Denmark has long been regarded as one of the world’s most attractive nations, for citizens and tourists alike. My own visits there years ago as a student were delightful. And the Danes have a wonderful history of civic virtue, not least during the Holocaust. As the United States Holocaust Memorial Museum notes in a web site dedicated to “The Rescue of the Jews of Denmark,”
The Danish resistance movement, assisted by many ordinary citizens, coordinated the flight of some 7,200 Jews to safety in nearby neutral Sweden. Thanks to this remarkable mass rescue effort, at war’s end Denmark had one of the highest Jewish survival rates for any European country.
Times change. The latest news out of Denmark bore this headline: “Jews Warned Not to Wear Kipot, Stars of David in Copenhagen.” Is it really acceptable that in one of Europe’s great capitals someone wearing a Star of David cannot walk safely in the streets?
The Holocaust Museum web site tells us of a different Denmark:
- Germany occupied Denmark on April 9, 1940. However, Danish Jews were not persecuted until the autumn of 1943.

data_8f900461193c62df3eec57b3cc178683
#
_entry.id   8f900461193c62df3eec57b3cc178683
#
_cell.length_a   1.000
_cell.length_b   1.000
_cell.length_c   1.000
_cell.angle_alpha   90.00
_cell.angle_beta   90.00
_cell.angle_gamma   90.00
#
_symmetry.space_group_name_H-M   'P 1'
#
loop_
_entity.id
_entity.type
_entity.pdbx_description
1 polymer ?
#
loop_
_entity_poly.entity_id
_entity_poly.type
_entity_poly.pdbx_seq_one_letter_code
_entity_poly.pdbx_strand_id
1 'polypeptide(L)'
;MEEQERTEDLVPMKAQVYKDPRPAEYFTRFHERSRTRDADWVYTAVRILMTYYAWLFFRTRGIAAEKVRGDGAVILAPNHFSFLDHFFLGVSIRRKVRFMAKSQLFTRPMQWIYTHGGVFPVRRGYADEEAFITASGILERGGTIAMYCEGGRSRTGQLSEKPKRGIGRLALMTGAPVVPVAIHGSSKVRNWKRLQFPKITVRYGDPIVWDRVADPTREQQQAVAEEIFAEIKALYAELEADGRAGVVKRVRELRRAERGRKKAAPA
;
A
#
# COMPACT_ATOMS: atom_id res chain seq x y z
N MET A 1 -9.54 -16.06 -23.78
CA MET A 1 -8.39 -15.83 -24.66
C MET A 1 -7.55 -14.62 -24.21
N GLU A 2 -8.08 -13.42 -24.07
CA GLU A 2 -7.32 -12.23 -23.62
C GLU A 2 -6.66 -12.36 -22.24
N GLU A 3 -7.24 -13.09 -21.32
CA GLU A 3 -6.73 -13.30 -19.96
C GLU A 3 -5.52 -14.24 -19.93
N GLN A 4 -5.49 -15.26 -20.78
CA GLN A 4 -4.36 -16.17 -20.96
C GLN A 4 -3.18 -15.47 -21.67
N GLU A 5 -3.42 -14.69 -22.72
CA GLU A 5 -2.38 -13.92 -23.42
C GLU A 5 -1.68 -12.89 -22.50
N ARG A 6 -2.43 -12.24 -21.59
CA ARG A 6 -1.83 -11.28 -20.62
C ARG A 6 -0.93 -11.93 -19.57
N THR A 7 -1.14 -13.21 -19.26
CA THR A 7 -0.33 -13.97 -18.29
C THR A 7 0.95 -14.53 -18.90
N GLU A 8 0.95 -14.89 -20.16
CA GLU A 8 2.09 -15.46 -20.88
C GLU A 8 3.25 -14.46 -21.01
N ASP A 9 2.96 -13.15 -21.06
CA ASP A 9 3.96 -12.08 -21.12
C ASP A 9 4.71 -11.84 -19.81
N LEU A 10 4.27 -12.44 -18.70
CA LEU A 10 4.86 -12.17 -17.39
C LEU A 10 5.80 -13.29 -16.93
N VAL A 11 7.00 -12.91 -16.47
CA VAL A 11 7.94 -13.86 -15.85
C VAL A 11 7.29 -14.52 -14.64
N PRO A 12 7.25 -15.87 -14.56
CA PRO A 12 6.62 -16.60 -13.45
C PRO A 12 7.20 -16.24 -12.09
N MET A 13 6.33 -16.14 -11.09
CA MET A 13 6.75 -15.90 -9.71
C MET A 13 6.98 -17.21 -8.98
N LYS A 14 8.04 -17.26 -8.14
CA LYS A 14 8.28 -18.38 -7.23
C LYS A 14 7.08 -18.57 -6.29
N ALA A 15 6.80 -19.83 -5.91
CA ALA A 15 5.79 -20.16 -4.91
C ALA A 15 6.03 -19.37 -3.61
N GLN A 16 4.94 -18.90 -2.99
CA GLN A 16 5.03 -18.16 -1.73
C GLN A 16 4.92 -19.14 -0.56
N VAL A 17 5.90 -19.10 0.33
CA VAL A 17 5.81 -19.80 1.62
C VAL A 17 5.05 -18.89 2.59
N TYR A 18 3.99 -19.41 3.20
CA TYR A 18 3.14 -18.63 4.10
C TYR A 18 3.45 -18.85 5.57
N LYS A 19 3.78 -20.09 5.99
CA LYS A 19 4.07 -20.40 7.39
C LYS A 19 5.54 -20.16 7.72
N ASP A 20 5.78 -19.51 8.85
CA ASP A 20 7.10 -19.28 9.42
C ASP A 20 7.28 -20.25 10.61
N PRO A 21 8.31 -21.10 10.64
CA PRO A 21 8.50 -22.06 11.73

- When the German police began searching for and arresting Jews on the night of October 1, 1943, the Danish police refused to cooperate.
- Unlike Jews in other countries under Nazi rule, the Jews of Denmark were never forced to wear the yellow Star of David or any other identifying badge.
- Approximately 500 Jews were deported from Denmark to the Theresienstadt ghetto in Czechoslovakia. Following protests from their government, these Danish inmates were allowed to receive letters and even some care packages. Most of them survived the Holocaust.
It seems, from this information, that a Jew could more safely walk the streets of Denmark’s capital in 1942 than today, 70 years later.
I discuss all of this in an article entitled “Alas Denmark” here, in The Weekly Standard.